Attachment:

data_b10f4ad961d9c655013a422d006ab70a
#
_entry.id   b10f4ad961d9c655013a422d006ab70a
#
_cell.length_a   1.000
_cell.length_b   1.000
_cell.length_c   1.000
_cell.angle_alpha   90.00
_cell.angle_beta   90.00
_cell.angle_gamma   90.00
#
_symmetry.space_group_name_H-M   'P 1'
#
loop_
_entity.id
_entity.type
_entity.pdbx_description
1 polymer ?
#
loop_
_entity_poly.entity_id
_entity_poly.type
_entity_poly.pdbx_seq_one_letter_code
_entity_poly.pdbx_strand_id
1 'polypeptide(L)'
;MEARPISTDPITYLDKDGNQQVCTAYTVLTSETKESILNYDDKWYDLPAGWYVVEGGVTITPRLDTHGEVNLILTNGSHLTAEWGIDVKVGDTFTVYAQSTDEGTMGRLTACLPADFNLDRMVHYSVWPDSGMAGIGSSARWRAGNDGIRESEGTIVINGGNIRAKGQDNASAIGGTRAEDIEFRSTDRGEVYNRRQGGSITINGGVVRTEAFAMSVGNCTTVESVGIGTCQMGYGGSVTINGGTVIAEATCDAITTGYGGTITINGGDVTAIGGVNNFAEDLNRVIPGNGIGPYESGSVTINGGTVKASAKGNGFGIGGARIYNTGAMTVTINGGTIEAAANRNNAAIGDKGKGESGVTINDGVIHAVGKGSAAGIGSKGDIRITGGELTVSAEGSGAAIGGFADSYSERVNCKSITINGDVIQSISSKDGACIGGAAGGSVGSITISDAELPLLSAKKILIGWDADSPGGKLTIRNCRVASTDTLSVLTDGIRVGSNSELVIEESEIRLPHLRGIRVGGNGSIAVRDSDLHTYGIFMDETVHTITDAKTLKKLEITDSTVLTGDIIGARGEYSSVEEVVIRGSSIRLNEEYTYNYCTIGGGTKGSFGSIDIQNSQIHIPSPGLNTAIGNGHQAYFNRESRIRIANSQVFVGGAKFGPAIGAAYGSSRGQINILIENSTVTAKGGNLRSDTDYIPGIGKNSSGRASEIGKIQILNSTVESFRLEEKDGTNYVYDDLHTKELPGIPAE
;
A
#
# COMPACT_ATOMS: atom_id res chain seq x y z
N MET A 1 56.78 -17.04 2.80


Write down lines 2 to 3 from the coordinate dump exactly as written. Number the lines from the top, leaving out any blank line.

#
_entry.id   b10f4ad961d9c655013a422d006ab70a